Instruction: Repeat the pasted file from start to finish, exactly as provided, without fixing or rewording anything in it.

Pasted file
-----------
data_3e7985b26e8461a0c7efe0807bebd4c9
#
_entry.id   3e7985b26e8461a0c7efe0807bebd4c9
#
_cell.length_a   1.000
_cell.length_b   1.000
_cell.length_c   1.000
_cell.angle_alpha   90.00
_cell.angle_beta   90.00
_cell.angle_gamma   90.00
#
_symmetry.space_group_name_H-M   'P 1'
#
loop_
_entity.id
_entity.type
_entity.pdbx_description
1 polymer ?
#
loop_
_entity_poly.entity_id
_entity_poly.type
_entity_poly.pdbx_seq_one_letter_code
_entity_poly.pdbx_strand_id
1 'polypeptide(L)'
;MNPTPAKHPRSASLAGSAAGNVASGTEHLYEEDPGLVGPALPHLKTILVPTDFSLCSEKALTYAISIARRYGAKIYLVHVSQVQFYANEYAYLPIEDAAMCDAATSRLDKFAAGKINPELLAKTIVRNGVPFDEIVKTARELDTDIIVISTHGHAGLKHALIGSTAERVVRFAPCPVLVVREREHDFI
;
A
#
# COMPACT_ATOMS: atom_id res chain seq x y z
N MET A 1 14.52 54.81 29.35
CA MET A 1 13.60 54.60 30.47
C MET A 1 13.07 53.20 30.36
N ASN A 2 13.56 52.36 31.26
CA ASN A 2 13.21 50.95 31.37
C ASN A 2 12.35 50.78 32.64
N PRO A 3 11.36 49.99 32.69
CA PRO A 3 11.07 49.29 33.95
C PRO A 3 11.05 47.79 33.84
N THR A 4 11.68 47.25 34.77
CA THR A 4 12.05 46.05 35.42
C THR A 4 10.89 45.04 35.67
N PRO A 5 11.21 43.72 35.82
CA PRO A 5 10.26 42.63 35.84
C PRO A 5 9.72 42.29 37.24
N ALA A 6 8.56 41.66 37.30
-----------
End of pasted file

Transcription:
data_3e7985b26e8461a0c7efe0807bebd4c9
#
_entry.id   3e7985b26e8461a0c7efe0807bebd4c9
#
_cell.length_a   1.000
_cell.length_b   1.000
_cell.length_c   1.000
_cell.angle_alpha   90.00
_cell.angle_beta   90.00
_cell.angle_gamma   90.00
#
_symmetry.space_group_name_H-M   'P 1'
#
loop_
_entity.id
_entity.type
_entity.pdbx_description
1 polymer ?
#
loop_
_entity_poly.entity_id
_entity_poly.type
_entity_poly.pdbx_seq_one_letter_code
_entity_poly.pdbx_strand_id
1 'polypeptide(L)'
;MNPTPAKHPRSASLAGSAAGNVASGTEHLYEEDPGLVGPALPHLKTILVPTDFSLCSEKALTYAISIARRYGAKIYLVHVSQVQFYANEYAYLPIEDAAMCDAATSRLDKFAAGKINPELLAKTIVRNGVPFDEIVKTARELDTDIIVISTHGHAGLKHALIGSTAERVVRFAPCPVLVVREREHDFI
;
A
#
# COMPACT_ATOMS: atom_id res chain seq x y z
N MET A 1 14.52 54.81 29.35
CA MET A 1 13.60 54.60 30.47
C MET A 1 13.07 53.20 30.36
N ASN A 2 13.56 52.36 31.26
CA ASN A 2 13.21 50.95 31.37
C ASN A 2 12.35 50.78 32.64
N PRO A 3 11.36 49.99 32.69
CA PRO A 3 11.07 49.29 33.95
C PRO A 3 11.05 47.79 33.84
N THR A 4 11.68 47.25 34.77
CA THR A 4 12.05 46.05 35.42
C THR A 4 10.89 45.04 35.67
N PRO A 5 11.21 43.72 35.82
CA PRO A 5 10.26 42.63 35.84
C PRO A 5 9.72 42.29 37.24
N ALA A 6 8.56 41.66 37.30